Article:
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  • The South African rand has dropped three quarters of a percent today, turning weaker on news that finance minister Gordhan has been called back home from an international roadshow by President Zuma.
     
    The rand has been making gains in recent sessions.
     
     
     
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  • An A.I. system has helped investigators uncover illegal trading.
     
    Traders used poker game and fast food orders to hide illegal activity. The A.I. system can sift through huge amounts of data to spot links and patterns, and identified the link between poker nights and stock markets spikes which indicated traders were colluding.
     
    For more on this story, click here.
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  • Wall Street futures underlined a global market sell-off on Monday morning as investors fretted over the potential knock-on effects of U.S. President Donald Trump's surprise failure to deliver on health-care reform.

    Dow futures were set for triple-digit losses, down over 180 points at 8.00 a.m. London time, after Republicans dramatically pulled their health-care bill on Friday, CNBC's Sam Meredith reports.
     
    For more on this story, click here.
     
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  • The Bank of England published the details for its 2017 stress tests today. 
     
    Lee Thorpe, business solutions manager (Risk) at SAS UK and Ireland, says these stress test scenarios are becoming more exploratory, meaning the variety and complexity of modelling is increasing.
     
    Compliance with the new requirements needs to bring a bank up to the highest governance standards to reduce risk, but still enable controlled enhancements to the process and models. Complicated statistical models are difficult to implement when scenarios containing different primary risk drivers are provided. Model risk management must clearly demonstrate how a bank has identified and created all its critical models (which might number 2,000 or more) and how they will be appropriately applied in accordance with the guidelines.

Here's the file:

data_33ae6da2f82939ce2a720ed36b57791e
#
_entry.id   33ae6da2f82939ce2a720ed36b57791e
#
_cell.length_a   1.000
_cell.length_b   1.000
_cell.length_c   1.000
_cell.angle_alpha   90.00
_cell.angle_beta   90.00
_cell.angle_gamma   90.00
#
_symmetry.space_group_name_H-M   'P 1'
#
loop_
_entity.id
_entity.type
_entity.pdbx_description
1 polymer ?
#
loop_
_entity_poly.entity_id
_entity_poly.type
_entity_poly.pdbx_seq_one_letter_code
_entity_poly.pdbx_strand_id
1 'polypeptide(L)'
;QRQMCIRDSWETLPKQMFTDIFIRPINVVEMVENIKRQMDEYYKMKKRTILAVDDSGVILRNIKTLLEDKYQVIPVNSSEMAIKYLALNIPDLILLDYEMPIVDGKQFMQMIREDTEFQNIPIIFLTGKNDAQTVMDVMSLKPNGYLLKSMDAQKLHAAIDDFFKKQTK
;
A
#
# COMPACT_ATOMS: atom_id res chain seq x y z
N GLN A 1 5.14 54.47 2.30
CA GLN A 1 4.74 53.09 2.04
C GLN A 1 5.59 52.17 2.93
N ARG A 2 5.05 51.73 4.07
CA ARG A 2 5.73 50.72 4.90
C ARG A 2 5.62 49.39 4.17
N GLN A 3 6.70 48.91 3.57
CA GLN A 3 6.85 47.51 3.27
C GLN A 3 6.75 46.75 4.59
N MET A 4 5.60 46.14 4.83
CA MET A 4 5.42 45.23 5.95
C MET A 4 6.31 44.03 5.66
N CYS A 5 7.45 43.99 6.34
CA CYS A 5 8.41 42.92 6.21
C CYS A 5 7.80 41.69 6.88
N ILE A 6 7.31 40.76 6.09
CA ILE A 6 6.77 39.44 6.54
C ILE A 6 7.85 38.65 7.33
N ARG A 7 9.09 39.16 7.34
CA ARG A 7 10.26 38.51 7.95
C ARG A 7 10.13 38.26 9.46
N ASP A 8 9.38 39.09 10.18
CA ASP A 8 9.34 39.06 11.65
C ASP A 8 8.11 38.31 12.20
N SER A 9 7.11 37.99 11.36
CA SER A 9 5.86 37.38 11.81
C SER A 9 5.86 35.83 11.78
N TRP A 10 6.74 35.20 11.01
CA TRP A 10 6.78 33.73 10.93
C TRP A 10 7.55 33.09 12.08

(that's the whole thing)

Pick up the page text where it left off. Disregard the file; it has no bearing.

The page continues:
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  • Sabine Lautenschläger, member of the board at the ECB, says the central bank will only grant licenses to well capitalised banks.
    According to Reuters, she added that phase-in periods for banks moving to the Eurozone depend on risk and information. For some it will take months, for others it may take 1 or 2 years.
     
    Danièle Nouy, chair of the supervisory board of the ECB, says she is confident the speed of NPL disposal will be faster.
     
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  • Oil prices are lower today, as U.S. drilling continues to offset talks by OPEC and non-OPEC producers about continuing production cuts.
     
    Today, Wood Mackenzie reports a surge in oil hedges. These oil hedges will keep drilling levels buoyant despite low oil prices, according to Andy McConn, research analyst at Wood Mackenzie,
     
    Recent disclosures reveal that producers rushed to lock in oil prices above US$50 a barrel after OPEC's November announcement about production cuts.
     
    Our peer group of producers added a higher volume of oil hedges during Q4 than in any of the previous four quarters. Those producers – most of which are highly exposed to US tight oil – will use hedging gains to help plug any budget deficits caused by sub-US$50 spot prices.